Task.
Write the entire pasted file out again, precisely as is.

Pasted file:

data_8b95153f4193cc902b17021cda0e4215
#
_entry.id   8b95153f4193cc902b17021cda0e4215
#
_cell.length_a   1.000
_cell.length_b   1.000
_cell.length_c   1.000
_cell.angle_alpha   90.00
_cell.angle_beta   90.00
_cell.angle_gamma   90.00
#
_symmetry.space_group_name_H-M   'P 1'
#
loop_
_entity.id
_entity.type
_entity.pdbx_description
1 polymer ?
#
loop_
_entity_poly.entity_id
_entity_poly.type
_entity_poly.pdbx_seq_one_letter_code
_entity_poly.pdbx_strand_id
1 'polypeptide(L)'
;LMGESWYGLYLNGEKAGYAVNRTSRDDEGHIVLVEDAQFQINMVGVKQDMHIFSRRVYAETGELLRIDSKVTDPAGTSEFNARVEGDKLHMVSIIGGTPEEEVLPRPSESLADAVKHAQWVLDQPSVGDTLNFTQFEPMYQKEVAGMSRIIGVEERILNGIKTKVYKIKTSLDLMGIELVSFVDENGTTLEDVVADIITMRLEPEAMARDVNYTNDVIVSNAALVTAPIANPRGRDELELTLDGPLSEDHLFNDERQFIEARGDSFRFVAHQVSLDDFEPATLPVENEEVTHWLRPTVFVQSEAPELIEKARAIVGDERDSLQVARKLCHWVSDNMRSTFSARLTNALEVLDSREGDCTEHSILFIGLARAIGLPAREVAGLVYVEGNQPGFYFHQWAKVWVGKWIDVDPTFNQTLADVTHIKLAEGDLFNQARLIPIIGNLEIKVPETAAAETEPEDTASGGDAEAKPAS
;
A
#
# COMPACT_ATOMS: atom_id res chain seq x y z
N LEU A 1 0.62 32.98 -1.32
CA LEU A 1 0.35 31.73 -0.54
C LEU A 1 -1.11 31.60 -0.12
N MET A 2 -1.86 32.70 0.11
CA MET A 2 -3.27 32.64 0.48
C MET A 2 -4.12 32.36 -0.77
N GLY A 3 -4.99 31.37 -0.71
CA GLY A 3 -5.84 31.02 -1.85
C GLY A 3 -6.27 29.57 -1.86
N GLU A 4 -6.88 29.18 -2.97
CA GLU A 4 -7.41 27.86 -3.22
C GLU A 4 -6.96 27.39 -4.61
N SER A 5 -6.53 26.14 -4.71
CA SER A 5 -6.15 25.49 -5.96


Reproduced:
data_8b95153f4193cc902b17021cda0e4215
#
_entry.id   8b95153f4193cc902b17021cda0e4215
#
_cell.length_a   1.000
_cell.length_b   1.000
_cell.length_c   1.000
_cell.angle_alpha   90.00
_cell.angle_beta   90.00
_cell.angle_gamma   90.00
#
_symmetry.space_group_name_H-M   'P 1'
#
loop_
_entity.id
_entity.type
_entity.pdbx_description
1 polymer ?
#
loop_
_entity_poly.entity_id
_entity_poly.type
_entity_poly.pdbx_seq_one_letter_code
_entity_poly.pdbx_strand_id
1 'polypeptide(L)'
;LMGESWYGLYLNGEKAGYAVNRTSRDDEGHIVLVEDAQFQINMVGVKQDMHIFSRRVYAETGELLRIDSKVTDPAGTSEFNARVEGDKLHMVSIIGGTPEEEVLPRPSESLADAVKHAQWVLDQPSVGDTLNFTQFEPMYQKEVAGMSRIIGVEERILNGIKTKVYKIKTSLDLMGIELVSFVDENGTTLEDVVADIITMRLEPEAMARDVNYTNDVIVSNAALVTAPIANPRGRDELELTLDGPLSEDHLFNDERQFIEARGDSFRFVAHQVSLDDFEPATLPVENEEVTHWLRPTVFVQSEAPELIEKARAIVGDERDSLQVARKLCHWVSDNMRSTFSARLTNALEVLDSREGDCTEHSILFIGLARAIGLPAREVAGLVYVEGNQPGFYFHQWAKVWVGKWIDVDPTFNQTLADVTHIKLAEGDLFNQARLIPIIGNLEIKVPETAAAETEPEDTASGGDAEAKPAS
;
A
#
# COMPACT_ATOMS: atom_id res chain seq x y z
N LEU A 1 0.62 32.98 -1.32
CA LEU A 1 0.35 31.73 -0.54
C LEU A 1 -1.11 31.60 -0.12
N MET A 2 -1.86 32.70 0.11
CA MET A 2 -3.27 32.64 0.48
C MET A 2 -4.12 32.36 -0.77
N GLY A 3 -4.99 31.37 -0.71
CA GLY A 3 -5.84 31.02 -1.85
C GLY A 3 -6.27 29.57 -1.86
N GLU A 4 -6.88 29.18 -2.97
CA GLU A 4 -7.41 27.86 -3.22
C GLU A 4 -6.96 27.39 -4.61
N SER A 5 -6.53 26.14 -4.71
CA SER A 5 -6.15 25.49 -5.96